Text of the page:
A Queensland man came home to a gaping hole in his kitchen ceiling and two giant snakes making themselves comfortable on the floor.
David Tait had the shock of his life on Monday morning when he entered his Lacey’s Creek home near Dayboro, northwest of Brisbane.
The carpet snakes, 2.8m and 2.5m long, together weighed an estimated 22kg, so heavy they smashed a hole in the kitchen ceiling.
“They’re some of the biggest and fattest I’ve ever seen,’’ said Steven Brown, who runs a service called Brisbane North Snake Catchers and Relocation.
“They might be two males who were having a fight over a female — it’s hard to tell between males and females unless they’re mating.
“There could still be a female up in the roof, but there was no crawl space so I couldn’t get in to see.’’
Mr Tait said he had occasionally seen snakes basking* on his metal roof on cold mornings, but had never heard movements in his roof before.
“We have a lot of bush around here so you do see snakes,’’ Mr Tait said.
“When I came back this morning there was a large slab (of ceiling fibro) on the kitchen table.
“I guessed what had happened and went looking. I found one snake in the bedroom and we found one in the lounge room.
“Steven was really professional. He gave them a pat to see if they would cause any trouble, sort of pushed their heads away and opened a black bag and they just crawled inside.
“It was over pretty quickly, but I certainly didn’t want to handle them.’’
Mr Brown said although carpet snakes could grow to 4m long, 3m was considered about the largest size in the wild.
He relocated both at a state forest about 1km away.
Warmer weather in spring and summer means cold-blooded reptiles such as snakes are more active.
Mr Brown said he’s noticed snakes breeding in recent weeks.
“(September 1) is the official start of snake breeding season but they’ve been breeding for about a month already,’’ he said.
“I’ve had call outs last week for eastern browns.’’
Although carpet snakes like those that visited Mr Tait’s kitchen are not venomous, you should never approach snakes and never assume that they are non-venomous as many snakes look similar.
SNAKE FIRST AID
If you are bitten by a snake:
- Call triple-0 (000) for an ambulance immediately. You should treat any snake bite as an emergency, regardless* of whether you think the snake was venomous or not. If you wait to see if you feel symptoms of venom poisoning, it might be too late by the time you get help.
- Don’t panic and don’t move, apart from moving away from the snake to safety.
- Leave the snake alone.
- Apply a pressure immobilisation bandage and splint.
- Don’t wash, suck, cut or tourniquet* the bite.
Source: Queensland Health
- basking: lying in warmth and light, such as in the sun
- regardless: despite what else is happening or you think if happening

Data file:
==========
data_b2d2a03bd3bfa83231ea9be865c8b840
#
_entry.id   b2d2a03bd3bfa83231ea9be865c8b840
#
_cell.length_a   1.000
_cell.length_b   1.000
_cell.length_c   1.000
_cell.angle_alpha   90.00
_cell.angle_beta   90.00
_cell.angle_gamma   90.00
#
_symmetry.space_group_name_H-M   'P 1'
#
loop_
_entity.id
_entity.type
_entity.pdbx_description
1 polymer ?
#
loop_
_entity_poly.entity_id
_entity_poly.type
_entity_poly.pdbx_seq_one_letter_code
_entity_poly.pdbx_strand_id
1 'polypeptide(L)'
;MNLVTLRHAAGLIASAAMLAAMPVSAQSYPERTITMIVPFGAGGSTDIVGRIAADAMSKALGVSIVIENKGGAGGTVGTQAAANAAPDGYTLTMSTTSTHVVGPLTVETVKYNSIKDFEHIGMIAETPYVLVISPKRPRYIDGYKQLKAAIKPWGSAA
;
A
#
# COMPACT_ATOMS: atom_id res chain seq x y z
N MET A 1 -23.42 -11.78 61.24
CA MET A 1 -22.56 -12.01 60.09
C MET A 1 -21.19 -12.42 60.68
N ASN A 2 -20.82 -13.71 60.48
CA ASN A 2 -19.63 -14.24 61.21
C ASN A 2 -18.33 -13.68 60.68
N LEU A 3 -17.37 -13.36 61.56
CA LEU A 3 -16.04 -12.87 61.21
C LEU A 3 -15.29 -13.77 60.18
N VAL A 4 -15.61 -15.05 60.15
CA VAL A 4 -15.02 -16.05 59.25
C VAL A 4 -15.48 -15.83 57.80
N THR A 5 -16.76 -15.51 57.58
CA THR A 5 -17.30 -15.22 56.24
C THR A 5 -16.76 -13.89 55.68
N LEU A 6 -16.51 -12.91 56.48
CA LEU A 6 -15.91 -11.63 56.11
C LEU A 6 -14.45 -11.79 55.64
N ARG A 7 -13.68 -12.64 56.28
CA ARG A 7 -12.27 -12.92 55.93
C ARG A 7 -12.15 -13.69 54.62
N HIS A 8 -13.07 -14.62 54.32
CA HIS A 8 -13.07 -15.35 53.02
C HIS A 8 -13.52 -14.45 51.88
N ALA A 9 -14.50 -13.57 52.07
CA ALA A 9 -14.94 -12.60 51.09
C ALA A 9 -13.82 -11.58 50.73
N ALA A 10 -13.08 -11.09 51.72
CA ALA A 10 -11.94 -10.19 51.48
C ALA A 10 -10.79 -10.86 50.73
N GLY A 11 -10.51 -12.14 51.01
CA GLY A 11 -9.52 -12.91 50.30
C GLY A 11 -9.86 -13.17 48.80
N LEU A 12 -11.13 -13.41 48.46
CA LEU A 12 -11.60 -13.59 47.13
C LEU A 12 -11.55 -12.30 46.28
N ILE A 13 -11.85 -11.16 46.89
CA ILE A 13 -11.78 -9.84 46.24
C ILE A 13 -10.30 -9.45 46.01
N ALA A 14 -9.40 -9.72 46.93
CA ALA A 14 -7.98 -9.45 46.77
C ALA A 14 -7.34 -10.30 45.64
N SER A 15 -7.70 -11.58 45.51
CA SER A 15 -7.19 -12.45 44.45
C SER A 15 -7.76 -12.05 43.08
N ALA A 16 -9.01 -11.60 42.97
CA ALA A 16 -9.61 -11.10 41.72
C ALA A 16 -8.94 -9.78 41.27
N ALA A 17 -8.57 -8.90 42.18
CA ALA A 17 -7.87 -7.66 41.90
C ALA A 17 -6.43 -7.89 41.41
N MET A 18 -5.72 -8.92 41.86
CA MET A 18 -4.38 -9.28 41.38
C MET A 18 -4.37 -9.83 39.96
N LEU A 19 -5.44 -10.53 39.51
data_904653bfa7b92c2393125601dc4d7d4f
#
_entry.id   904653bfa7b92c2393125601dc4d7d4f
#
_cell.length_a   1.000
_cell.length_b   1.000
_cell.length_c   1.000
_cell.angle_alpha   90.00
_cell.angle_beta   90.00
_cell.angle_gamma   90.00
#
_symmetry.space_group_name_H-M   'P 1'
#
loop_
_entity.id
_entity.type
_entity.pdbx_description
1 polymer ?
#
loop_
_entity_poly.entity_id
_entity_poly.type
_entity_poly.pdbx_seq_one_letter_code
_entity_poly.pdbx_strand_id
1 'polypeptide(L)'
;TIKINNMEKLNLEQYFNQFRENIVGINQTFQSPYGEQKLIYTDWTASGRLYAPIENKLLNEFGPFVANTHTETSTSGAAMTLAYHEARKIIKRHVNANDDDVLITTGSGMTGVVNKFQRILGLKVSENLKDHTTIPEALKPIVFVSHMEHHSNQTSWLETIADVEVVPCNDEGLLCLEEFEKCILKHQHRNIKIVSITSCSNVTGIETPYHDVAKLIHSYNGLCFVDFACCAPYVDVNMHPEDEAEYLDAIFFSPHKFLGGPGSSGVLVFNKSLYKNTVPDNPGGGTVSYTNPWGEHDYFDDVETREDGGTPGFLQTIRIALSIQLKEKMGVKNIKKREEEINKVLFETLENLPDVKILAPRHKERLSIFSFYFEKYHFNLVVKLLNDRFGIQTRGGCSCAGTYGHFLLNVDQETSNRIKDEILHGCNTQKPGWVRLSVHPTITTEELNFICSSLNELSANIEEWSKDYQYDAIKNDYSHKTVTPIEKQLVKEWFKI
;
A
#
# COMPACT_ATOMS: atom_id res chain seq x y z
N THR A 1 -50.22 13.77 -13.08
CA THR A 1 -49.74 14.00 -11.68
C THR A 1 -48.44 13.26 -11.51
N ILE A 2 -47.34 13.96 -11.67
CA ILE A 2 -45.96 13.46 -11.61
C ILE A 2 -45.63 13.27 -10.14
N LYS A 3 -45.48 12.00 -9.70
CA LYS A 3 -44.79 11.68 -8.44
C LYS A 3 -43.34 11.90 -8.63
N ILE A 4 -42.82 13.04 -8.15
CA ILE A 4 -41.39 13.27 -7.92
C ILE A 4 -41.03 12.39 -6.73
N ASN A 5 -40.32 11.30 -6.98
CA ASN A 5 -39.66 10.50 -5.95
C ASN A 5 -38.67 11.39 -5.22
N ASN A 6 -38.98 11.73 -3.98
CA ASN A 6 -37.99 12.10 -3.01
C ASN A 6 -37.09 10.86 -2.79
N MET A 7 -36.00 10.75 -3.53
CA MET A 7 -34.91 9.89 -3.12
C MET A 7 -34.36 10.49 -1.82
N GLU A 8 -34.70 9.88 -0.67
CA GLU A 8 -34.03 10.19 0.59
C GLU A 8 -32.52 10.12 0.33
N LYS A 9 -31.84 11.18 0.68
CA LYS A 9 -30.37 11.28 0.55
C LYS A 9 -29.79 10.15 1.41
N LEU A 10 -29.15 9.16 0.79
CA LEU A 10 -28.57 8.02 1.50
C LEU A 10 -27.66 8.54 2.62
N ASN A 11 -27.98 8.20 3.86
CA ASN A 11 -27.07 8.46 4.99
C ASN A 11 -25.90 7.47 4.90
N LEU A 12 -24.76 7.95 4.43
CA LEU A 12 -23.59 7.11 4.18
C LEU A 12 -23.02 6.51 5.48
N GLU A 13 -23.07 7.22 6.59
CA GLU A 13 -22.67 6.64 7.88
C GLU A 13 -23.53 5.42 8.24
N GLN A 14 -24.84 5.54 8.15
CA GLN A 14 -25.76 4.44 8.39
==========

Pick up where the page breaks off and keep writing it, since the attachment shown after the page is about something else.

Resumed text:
- tourniquet: a tight band or bandage to stop blood flow
- Where does David Tait live?
- How did these carpet pythons compare to others Mr Brown has seen?
- Where did the slab of ceiling land?
- What did Mr Brown do with the snakes from Mr Tait’s house?
- When should you call an ambulance if you are bitten by a snake?
LISTEN TO THIS STORY
1. Length and weight
Practice your measurement skills while getting a clearer understanding of the length and weight of the snakes David Tait found in his home.
You will need: a ruler or tape measure and some scales for this activity.
Make a chalk mark on the floor or use a piece of tape to mark your starting point. Measure 2.5m and place a marker to show the length of the smaller snake. Then measure a further 30cm and place a marker to show the 2.8m length of the second snake.
Now place items (for example books, weights, bottles of liquid, etc.) onto the scales until the weight reaches 11kg (the average weight of each of the two snakes). Once you have the correct weight, carefully see if you can lift the items to get an idea of how much one of the snakes would weigh.
Time: allow 20 minutes to complete this activity
Curriculum Links: English; Mathematics
Use paper and glue/tape to create a life-size cutout of one of the snakes from this story. Then write a “snake safety” message along the length of your snake.
Time: allow 30 minutes to complete this activity
Curriculum Links: English; Mathematics; Visual Arts
I Spy Nouns
Nouns are places, names (of people and objects), and time (months or days of the week).
How many nouns can you find in the article?
Can you sort them into places, names and time?
Pick 3 nouns and add an adjective (describing word) to the nouns.
HAVE YOUR SAY: Describe a time you saw a snake in the wild.
No one-word answers. Use full sentences to explain your thinking. No comments will be published until approved by editors.